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“Focus must be kept on patient care in the home, where they are the safest. Listen to our workforce and decrease fears with practical solutions and protocols for care.”
– Kim Kranz, RN, MS, CHPCA
Anxiety levels are high right now. The COVID-19 outbreak has overtaken our lives, affecting everyone, but especially our patients and families. We no longer have the comfort of a normal routine, and there is no end in sight from this unprecedented pandemic. Fear continues to increase, especially for those of us in the hardest hit state, New York, the epicenter of the U.S. outbreak.
As health care providers, this pandemic has put us under enormous stress, but there are ways to ensure we are still providing the best possible care to our patients and their families. This is a time to ease fears with thorough information, knowledge and facts.
Focus must be kept on patient care in the home, where they are the safest. Listen to our workforce and decrease fears with practical solutions and protocols for care. Address the workforces’ need by providing personal protective equipment (PPE). The organizations/groups offering the most help in the New York metropolitan area are:
- Our partnering hospitals’ Supply Chain management teams;
- Office of Emergency Management;
- Colleges and universities donating PPE, and
- Volunteers hand sewing 100% cotton masks with inserts for filters.
Our workforce is an essential and medically necessary part of the solution with our partnering hospitals. Overnight, hospitals are increasing surge capacity. Discharge planning is a huge demand. This process should be streamlined and home health and hospice providers need to seek discharge planners quickly and efficiently to help patients transition home faster. Availability of admissions for home health and hospice must be 24/7, this includes expediting referrals from our EDs.
Fear of transmission risk is heightened in our assisted living facilities and adult homes. As responsible providers, we must provide education on what we are doing through screenings of risk on every admission, and in every patient visit and caregiver encounter. Screening of employees is conducted and documented daily prior to any patient care encounter. This is the health care advantage, knowing the risk level before we enter. Describe infection control practices and utilization of PPE. Respect and follow each facility’s policy for PPE use and visitation practices and restrictions. The majority of facilities have allowed us to continue service as they understand the value of our team to prevent hospitalizations.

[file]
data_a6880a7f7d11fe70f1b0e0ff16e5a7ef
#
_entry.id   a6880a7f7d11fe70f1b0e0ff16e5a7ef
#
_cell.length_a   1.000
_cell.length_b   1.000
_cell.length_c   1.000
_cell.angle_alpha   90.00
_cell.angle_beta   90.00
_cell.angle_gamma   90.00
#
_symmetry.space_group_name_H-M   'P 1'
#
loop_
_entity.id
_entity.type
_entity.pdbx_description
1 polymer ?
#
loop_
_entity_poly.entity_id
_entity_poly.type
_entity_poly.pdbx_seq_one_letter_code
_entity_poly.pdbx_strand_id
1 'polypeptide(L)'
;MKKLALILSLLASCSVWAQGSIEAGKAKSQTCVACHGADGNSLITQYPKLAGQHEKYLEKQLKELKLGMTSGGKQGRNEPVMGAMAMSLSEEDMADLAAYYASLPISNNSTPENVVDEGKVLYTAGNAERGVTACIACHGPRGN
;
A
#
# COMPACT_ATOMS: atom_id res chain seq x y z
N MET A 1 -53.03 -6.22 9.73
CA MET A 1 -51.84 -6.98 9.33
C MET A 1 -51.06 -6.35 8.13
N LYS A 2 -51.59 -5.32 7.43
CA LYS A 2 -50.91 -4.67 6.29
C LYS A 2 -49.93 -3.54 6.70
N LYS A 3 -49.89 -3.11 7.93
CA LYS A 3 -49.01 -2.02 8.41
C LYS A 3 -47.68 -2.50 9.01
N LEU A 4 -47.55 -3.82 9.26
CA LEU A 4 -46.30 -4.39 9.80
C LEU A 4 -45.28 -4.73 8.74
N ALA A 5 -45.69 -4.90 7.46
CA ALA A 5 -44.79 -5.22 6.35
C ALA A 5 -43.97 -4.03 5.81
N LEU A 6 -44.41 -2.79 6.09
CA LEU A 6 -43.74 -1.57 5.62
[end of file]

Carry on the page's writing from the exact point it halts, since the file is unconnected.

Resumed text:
“Availability of admissions for home health and hospice must be 24/7, this includes expediting referrals from our EDs.”
Maximize the use of remote telehealth monitoring for patients demonstrating the highest risk of hospitalization and incorporate COVID-19 screening and symptom monitoring into your protocols for patient care. With this population requiring oxygen, telehealth plays a key role in monitoring pulse oximeters multiple times a day. Use of this technology will need to extend beyond the home health benefit as necessary. Individualized patient/family assessment is key for this determination.
Hospice providers hold a remarkable position during this pandemic. Many of our chronically- and seriously-ill patients with comorbid conditions will fall victim to this virus. As the experts in end-of-life care, we have embraced these patients and families in our partnering with assisted living facilities, skilled nursing facilities, and hospitals to provide bedside care, including general inpatient care. We have contacted all hospital systems informing them that Good Shepherd Hospice is providing general inpatient care for COVID-19 positive and persons under investigation (PUIs) within our two designated inpatient units in Rockville Centre and Port Jefferson, New York.